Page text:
While marriage may be defined as “the legally or formally recognized union of two people as partners in a personal relationship (historically and in some jurisdictions specifically a union between a man and a woman)” [Merriam Webster], we are equally comfortable with a much broader definition.  With people waiting longer to officially ‘tie the knot’, long-term committed relationships may or may not mean traditional marriage.  (https://www.pewresearch.org/fact-tank/2018/02/13/8-facts-about-love-and-marriage/)

We understand these commitments.   What works for one couple (or throuple) does not necessarily work for another couple. Yet, we find that whether heterosexual or LGBTQI; monogamous or open; polyamorous or otherwise that  honesty, trust, mutual acceptance are key to long-lasting relationships.

According to national statistics, 36% of the general population may currently experience a depressive episode; that is over one-third of the adult population.  Digital platforms to support social connectivity and pleasurable escapism seem to create as many issues as they were intended to alleviate.

Our approach aligns with the concept that if no other way for our desires to be expressed, such desires will be expressed through what we label as ‘symptom’.  A general physician (GP), nutritionist, psychiatrist, or physical trainer may be an integral part of the plan to mitigate issues associated with a depressive episode – and keep depression away.

Like marriage, family is in our licensure.  Working with families as a holistic system avoids undue stress or pressure on a single member of a family unit. Change may be faster and easier when the entire family’s considerations and voices are heard in real time.  This approach also avoids the designation of one particular person as ‘problematic’ or ‘the patient’.

We hold dear the values of Virginia Satir, Carl Rogers, and Michael White as hallmarks to familial systemic approaches that work.  Our focus is to ensure each individual’s needs are met, alongside the group’s flexibility for long-term health.

Loss of those we care about in life can be both depressing and disorienting in totally unexpected ways. Whether foreseen or abrupt, loss may be felt so deeply that a person is left distraught, unable to contend with day-to-day demands, confused about how what was meaningful and satisfying about life can be so changed beyond compare.  Complications to bereavement only add to sadness and confusion; our once socially fulfilling life may become isolating, alienating and increasingly private or alone.  Areas of life we think could be – or once thought would be – untouched by death may be increasingly distressed by its effects.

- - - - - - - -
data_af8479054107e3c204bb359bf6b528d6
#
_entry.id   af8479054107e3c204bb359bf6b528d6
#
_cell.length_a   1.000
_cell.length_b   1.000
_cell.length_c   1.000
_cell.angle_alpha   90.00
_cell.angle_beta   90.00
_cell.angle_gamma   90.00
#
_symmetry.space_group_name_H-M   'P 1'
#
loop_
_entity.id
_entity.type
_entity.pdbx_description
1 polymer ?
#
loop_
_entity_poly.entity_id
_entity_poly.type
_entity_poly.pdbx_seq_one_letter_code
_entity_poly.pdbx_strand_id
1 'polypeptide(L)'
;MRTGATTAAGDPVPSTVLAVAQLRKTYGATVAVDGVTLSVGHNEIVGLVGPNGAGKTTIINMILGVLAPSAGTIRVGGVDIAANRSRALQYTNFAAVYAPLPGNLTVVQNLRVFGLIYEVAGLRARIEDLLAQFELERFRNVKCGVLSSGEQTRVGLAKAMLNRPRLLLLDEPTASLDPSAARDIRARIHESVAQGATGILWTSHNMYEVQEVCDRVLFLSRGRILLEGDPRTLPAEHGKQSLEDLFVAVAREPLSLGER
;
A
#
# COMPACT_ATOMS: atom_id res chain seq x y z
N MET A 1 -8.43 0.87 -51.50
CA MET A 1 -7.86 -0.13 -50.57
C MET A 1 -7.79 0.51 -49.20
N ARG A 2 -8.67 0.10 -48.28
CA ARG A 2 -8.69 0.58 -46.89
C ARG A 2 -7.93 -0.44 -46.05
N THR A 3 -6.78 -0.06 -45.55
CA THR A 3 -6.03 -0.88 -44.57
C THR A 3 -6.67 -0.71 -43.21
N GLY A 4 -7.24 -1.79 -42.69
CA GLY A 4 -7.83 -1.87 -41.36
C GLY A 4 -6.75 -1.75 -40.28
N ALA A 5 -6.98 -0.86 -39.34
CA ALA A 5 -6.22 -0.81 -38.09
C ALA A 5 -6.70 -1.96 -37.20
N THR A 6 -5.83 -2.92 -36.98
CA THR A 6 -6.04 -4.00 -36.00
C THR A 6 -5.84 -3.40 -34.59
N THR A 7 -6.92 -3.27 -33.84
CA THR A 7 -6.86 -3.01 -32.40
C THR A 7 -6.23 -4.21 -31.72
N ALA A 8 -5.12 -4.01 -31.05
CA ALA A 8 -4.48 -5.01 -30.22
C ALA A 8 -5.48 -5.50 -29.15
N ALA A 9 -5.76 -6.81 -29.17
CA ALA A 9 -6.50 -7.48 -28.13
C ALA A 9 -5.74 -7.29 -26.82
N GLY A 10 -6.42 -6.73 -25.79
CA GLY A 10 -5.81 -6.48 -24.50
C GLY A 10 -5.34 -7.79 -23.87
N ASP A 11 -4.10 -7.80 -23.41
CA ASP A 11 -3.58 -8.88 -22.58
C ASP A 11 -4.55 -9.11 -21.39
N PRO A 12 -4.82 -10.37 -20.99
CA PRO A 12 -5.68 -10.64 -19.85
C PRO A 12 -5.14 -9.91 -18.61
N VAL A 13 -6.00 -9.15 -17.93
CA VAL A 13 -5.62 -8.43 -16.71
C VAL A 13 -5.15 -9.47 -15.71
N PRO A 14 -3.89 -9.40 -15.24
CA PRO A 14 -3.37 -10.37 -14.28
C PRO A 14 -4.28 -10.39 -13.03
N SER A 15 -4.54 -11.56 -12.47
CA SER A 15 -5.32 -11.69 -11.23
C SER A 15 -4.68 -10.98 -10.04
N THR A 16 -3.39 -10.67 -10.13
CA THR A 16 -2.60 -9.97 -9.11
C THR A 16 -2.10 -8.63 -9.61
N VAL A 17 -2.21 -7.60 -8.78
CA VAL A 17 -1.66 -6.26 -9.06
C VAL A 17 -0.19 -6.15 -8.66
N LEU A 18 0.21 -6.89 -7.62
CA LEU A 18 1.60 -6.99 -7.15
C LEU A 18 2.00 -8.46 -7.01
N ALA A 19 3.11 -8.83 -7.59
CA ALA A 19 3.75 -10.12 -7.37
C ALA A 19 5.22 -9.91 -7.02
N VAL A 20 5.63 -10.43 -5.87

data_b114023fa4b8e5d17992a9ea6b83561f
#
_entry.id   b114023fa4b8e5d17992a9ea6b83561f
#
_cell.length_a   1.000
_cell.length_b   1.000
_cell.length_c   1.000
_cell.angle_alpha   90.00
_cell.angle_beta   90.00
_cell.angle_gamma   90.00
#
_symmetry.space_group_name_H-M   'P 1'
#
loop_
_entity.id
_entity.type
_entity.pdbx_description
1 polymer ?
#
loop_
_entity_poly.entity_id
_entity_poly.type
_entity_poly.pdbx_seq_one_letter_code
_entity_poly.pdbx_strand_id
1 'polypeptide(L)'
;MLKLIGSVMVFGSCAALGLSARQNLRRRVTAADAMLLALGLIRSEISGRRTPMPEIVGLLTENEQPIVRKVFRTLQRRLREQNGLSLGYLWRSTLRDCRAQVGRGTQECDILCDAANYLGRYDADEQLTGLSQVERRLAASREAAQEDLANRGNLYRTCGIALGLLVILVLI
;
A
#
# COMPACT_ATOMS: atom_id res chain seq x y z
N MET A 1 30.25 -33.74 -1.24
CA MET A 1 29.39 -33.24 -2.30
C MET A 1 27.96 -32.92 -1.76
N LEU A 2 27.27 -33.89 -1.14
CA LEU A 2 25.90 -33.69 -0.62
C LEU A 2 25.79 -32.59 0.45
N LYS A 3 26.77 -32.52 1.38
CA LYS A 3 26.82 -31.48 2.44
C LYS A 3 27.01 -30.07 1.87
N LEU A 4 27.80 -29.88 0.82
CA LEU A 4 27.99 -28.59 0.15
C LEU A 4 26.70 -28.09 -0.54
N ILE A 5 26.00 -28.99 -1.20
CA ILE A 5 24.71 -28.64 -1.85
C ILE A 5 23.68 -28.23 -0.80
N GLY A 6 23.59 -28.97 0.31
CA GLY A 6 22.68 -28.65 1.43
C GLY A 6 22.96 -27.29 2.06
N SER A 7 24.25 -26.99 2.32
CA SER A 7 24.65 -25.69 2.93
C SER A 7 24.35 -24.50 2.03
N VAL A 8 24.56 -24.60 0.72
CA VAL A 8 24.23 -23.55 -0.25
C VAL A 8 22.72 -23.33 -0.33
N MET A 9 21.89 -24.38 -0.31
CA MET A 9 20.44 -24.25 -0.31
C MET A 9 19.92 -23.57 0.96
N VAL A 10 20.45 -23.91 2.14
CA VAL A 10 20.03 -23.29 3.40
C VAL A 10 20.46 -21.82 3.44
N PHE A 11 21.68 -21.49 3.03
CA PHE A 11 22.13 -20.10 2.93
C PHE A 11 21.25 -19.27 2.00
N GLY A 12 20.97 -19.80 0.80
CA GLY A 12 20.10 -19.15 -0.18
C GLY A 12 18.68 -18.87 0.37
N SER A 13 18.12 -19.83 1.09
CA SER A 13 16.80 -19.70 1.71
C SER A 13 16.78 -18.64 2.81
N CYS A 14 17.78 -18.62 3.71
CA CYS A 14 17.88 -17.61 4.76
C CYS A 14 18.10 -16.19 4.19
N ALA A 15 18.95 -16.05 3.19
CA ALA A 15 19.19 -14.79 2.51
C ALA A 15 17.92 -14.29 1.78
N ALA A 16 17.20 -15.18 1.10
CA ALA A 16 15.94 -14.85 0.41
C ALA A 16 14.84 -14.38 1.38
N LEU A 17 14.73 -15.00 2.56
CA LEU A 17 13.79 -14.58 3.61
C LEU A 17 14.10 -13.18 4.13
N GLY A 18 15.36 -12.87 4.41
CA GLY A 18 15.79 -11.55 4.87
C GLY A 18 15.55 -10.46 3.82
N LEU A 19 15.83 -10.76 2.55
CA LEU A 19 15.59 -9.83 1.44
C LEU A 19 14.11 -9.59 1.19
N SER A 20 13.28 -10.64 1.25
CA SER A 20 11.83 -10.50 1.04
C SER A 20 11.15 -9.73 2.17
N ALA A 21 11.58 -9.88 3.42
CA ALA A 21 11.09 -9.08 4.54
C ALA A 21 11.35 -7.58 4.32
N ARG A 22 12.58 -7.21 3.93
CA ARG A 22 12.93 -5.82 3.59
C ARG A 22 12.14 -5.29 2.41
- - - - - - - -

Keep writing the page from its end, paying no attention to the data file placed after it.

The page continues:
Recognizing how uncomplicated grief may be compounded by persistent or major depressive episodes is a critical determination.  For it is not only how but why we live and love that is incredibly important.  Victor Frankl once wrote, “(e)motion, which is suffering, ceases to be suffering as soon as we form a clear and precise picture of it.”  Therapy may enable a clearer picture to come into focus more quickly so real healing may begin.

Whether short-term solution-focused work, or longer-term goals for how therapy may support improved quality of life, our clients’ personal values ensure a solid, practical path forward.  While many individuals seek support through a difficult decision-making process, others seek changes to life-long problematic emotional and behavioral patterns.

The focus of therapy typically includes the improvement of their spousal, partner, familial, and/or professional relationships. For many clients, their own identity, experience, self-concept is part of this process.  Our goal is to be collaborative and curious on behalf of goal-oriented change.